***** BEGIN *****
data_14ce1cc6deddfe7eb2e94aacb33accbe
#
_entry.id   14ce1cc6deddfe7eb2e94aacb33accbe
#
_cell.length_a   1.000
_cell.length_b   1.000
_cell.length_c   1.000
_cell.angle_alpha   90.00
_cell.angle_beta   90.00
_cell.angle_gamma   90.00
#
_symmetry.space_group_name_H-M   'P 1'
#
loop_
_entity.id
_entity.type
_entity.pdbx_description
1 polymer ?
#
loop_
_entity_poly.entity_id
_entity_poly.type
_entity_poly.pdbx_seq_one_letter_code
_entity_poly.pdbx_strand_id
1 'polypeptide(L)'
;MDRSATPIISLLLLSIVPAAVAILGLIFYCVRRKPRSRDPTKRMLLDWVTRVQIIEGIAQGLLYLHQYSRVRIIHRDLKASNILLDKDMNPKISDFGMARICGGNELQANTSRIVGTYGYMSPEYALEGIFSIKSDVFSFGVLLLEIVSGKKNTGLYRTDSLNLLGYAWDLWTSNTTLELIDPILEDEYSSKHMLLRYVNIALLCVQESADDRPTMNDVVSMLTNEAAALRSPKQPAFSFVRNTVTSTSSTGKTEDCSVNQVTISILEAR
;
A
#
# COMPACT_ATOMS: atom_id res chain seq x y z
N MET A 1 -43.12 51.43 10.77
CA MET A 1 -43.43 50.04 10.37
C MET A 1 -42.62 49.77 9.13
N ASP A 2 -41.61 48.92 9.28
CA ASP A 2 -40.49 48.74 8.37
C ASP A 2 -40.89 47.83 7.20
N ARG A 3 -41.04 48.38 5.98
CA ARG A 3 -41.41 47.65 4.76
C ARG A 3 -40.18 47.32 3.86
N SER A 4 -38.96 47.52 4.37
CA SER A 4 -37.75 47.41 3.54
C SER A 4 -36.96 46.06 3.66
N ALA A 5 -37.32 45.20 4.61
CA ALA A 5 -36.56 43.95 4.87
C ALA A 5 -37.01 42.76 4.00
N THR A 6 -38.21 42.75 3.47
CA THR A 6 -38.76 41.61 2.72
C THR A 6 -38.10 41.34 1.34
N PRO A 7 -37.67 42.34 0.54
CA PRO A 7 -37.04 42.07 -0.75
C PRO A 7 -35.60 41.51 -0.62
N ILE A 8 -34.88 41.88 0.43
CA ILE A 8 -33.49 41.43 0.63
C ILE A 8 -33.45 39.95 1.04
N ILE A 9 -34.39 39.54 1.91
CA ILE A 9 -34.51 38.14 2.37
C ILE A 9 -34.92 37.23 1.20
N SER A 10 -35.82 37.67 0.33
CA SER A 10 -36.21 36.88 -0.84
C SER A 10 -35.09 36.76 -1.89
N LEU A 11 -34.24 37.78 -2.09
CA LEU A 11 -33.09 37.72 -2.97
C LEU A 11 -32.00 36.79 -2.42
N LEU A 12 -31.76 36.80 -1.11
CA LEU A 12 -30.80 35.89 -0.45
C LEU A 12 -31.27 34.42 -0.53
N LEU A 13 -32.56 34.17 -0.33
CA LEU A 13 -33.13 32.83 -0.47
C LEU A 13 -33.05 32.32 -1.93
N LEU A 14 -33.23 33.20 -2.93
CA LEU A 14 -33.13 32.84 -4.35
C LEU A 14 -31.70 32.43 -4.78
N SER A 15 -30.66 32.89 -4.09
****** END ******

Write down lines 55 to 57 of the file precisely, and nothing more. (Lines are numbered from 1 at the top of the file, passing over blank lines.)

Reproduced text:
N ILE A 9 -34.39 39.54 1.91
CA ILE A 9 -34.51 38.14 2.37
C ILE A 9 -34.92 37.23 1.20